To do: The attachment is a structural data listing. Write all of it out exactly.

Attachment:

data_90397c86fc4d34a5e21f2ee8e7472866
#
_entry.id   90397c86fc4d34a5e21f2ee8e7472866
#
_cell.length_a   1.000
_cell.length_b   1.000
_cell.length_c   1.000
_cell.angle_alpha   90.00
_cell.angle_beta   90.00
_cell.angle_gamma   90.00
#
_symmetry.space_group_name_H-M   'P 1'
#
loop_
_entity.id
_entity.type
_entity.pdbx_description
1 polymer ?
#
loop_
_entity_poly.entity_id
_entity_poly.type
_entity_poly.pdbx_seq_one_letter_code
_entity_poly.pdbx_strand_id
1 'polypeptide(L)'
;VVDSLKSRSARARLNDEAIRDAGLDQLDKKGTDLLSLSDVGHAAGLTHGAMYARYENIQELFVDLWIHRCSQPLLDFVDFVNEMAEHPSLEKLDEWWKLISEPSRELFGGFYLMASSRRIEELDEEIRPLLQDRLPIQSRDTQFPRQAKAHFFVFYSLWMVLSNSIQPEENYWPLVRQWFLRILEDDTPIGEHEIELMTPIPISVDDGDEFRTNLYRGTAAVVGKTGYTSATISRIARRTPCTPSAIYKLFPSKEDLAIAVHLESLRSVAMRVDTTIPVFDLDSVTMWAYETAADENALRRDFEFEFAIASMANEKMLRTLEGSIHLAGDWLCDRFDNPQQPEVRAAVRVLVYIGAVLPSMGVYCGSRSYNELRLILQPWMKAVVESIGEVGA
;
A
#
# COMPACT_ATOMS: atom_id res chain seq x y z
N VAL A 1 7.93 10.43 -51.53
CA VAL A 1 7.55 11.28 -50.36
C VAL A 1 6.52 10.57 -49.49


data_90397c86fc4d34a5e21f2ee8e7472866
#
_entry.id   90397c86fc4d34a5e21f2ee8e7472866
#
_cell.length_a   1.000
_cell.length_b   1.000
_cell.length_c   1.000
_cell.angle_alpha   90.00
_cell.angle_beta   90.00
_cell.angle_gamma   90.00
#
_symmetry.space_group_name_H-M   'P 1'
#
loop_
_entity.id
_entity.type
_entity.pdbx_description
1 polymer ?
#
loop_
_entity_poly.entity_id
_entity_poly.type
_entity_poly.pdbx_seq_one_letter_code
_entity_poly.pdbx_strand_id
1 'polypeptide(L)'
;VVDSLKSRSARARLNDEAIRDAGLDQLDKKGTDLLSLSDVGHAAGLTHGAMYARYENIQELFVDLWIHRCSQPLLDFVDFVNEMAEHPSLEKLDEWWKLISEPSRELFGGFYLMASSRRIEELDEEIRPLLQDRLPIQSRDTQFPRQAKAHFFVFYSLWMVLSNSIQPEENYWPLVRQWFLRILEDDTPIGEHEIELMTPIPISVDDGDEFRTNLYRGTAAVVGKTGYTSATISRIARRTPCTPSAIYKLFPSKEDLAIAVHLESLRSVAMRVDTTIPVFDLDSVTMWAYETAADENALRRDFEFEFAIASMANEKMLRTLEGSIHLAGDWLCDRFDNPQQPEVRAAVRVLVYIGAVLPSMGVYCGSRSYNELRLILQPWMKAVVESIGEVGA
;
A
#
# COMPACT_ATOMS: atom_id res chain seq x y z
N VAL A 1 7.93 10.43 -51.53
CA VAL A 1 7.55 11.28 -50.36
C VAL A 1 6.52 10.57 -49.49